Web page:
Probably more than once. Crossing that fine line between winning or losing a sale doesn’t take much more than saying the wrong thing at the wrong time. But you have twenty, a hundred – or even more – reps making more calls than you could ever coach on, let alone QA.
Sales teams across the US have started using technology to fill that gap. It’s called Real-Time Guidance, an AI-powered innovation that listens to both sides of a conversation and visually prompts reps with the best things to say, live on every call. By giving your reps in-call reminders of exactly what to say – whether it’s asking discovery questions or overcoming your #1 objection – they have the confidence to push the limits of their close rates.
Sales leaders are using this new technology to understand what their top sales reps are doing and instantly push those winning sayings and behaviors to the rest of the team. And instead of standing over their reps shoulders, they’ve used Real-Time Guidance to create accountability in their sales force. That is, without the time-suck of reviewing individual calls and providing feedback days after the call took place.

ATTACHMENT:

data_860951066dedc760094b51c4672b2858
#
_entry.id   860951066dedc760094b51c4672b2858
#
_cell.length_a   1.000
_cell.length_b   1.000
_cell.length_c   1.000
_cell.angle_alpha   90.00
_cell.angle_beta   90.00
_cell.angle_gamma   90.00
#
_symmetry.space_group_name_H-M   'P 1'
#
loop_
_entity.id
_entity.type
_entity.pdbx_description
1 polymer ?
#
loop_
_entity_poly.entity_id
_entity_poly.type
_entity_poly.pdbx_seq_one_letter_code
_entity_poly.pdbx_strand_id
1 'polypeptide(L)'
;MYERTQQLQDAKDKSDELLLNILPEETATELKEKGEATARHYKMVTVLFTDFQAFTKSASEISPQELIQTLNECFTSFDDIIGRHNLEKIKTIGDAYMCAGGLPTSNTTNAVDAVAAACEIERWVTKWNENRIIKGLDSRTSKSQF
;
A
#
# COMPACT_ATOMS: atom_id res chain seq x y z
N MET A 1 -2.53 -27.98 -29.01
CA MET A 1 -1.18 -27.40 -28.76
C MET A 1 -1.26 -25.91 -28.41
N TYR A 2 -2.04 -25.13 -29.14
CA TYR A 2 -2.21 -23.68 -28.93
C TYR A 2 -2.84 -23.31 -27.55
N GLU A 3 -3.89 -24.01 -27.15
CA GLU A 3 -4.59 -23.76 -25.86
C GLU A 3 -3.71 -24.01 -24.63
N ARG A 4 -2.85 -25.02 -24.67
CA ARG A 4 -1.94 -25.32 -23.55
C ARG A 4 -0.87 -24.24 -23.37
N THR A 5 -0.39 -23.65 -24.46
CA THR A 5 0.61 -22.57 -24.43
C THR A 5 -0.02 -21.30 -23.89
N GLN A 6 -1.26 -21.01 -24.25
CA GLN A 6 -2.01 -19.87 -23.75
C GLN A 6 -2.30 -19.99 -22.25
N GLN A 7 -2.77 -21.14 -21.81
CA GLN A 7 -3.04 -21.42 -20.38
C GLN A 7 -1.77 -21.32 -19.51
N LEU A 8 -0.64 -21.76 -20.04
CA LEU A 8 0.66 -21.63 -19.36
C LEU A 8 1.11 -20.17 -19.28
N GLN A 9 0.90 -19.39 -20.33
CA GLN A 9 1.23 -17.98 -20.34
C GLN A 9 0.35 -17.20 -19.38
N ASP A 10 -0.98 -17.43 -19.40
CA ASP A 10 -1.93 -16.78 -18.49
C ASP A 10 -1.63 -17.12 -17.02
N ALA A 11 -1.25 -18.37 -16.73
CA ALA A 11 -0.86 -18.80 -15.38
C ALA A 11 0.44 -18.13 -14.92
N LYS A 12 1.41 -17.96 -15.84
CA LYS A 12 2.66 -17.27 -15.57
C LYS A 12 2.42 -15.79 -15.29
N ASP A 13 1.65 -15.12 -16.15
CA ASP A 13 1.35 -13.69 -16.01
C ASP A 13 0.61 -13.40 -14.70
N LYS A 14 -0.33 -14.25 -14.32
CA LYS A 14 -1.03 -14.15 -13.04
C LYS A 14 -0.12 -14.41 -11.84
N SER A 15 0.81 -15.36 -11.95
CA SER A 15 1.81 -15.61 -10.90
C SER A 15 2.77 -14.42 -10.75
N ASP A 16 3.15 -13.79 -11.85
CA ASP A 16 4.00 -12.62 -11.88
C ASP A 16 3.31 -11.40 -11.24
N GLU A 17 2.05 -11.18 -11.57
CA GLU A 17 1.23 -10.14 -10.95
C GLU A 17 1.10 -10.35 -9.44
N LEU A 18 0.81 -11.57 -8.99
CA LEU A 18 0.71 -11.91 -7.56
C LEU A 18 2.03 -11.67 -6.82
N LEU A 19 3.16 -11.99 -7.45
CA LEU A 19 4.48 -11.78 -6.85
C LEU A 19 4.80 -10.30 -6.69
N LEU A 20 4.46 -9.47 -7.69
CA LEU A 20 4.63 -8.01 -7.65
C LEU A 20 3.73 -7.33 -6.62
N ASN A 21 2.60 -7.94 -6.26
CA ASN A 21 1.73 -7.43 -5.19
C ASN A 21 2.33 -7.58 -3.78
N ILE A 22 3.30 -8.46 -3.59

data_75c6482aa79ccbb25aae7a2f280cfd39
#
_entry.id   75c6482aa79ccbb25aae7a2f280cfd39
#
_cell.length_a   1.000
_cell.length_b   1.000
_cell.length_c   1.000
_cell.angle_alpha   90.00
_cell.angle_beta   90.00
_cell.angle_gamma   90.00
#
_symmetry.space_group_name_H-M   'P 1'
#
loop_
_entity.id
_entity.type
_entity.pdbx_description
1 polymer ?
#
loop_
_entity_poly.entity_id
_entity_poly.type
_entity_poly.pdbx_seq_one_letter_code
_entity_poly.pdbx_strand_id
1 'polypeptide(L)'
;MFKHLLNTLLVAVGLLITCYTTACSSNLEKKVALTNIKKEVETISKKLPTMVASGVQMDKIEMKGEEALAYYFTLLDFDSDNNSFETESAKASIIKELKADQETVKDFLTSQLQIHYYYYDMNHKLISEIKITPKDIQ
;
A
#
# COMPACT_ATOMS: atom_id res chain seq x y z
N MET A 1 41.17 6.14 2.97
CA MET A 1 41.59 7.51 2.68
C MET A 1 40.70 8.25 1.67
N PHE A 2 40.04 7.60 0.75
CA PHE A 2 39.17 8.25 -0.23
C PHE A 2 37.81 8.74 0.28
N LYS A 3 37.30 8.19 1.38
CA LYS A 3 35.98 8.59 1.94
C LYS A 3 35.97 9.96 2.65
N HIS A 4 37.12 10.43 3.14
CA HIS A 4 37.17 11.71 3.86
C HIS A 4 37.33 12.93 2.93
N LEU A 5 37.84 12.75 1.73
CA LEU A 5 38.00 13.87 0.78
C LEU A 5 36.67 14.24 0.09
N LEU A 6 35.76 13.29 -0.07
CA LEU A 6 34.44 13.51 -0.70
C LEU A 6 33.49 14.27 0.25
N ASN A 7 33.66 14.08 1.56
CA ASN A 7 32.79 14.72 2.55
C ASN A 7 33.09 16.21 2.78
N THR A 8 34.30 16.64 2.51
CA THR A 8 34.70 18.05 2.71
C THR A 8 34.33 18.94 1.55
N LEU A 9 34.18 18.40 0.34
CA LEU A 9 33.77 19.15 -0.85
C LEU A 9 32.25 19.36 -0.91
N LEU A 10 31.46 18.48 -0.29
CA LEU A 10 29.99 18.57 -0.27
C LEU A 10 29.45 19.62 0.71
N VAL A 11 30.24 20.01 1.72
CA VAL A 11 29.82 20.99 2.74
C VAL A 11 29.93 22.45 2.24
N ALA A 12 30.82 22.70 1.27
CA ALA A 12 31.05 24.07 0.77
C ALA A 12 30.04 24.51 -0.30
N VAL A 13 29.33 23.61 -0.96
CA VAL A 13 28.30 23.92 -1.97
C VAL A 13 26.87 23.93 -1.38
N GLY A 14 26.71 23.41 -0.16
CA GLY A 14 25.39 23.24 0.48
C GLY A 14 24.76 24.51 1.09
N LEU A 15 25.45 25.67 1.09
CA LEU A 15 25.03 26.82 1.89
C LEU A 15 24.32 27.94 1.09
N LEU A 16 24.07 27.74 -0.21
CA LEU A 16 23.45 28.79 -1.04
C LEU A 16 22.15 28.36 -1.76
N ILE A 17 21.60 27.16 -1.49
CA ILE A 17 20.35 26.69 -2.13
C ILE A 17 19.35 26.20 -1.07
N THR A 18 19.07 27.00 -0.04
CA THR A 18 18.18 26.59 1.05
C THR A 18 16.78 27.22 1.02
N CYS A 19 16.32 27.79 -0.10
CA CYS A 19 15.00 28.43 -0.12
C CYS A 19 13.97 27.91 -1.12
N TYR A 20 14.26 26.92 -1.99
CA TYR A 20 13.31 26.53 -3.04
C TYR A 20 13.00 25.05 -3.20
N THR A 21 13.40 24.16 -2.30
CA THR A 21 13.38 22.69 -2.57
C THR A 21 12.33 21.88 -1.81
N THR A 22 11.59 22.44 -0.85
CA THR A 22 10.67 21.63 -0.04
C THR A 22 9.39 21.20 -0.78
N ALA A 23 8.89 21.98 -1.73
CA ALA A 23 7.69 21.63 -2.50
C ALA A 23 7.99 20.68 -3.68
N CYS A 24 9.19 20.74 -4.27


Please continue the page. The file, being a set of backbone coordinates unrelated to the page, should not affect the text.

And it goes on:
National General Insurance, one of Fortune’s 100 Fastest Growing companies in 2017, increased their sales performance by 16% using Real-Time Guidance in just 14 weeks. As if this isn’t enough, they also decreased their handle time by 53 seconds.
Another large insurance group achieved a mind-boggling 132% increase in close rates using Real-Time Guidance. And it only took one month.
.300 may be great in baseball, but your sales team shouldn’t have to settle. Don’t leave money on the table when your reps can be doing better – with less coaching. The right tools can help win every possible call and send your revenue to the stars.
Read how Real-Time is changing the way sales leaders drive revenue here.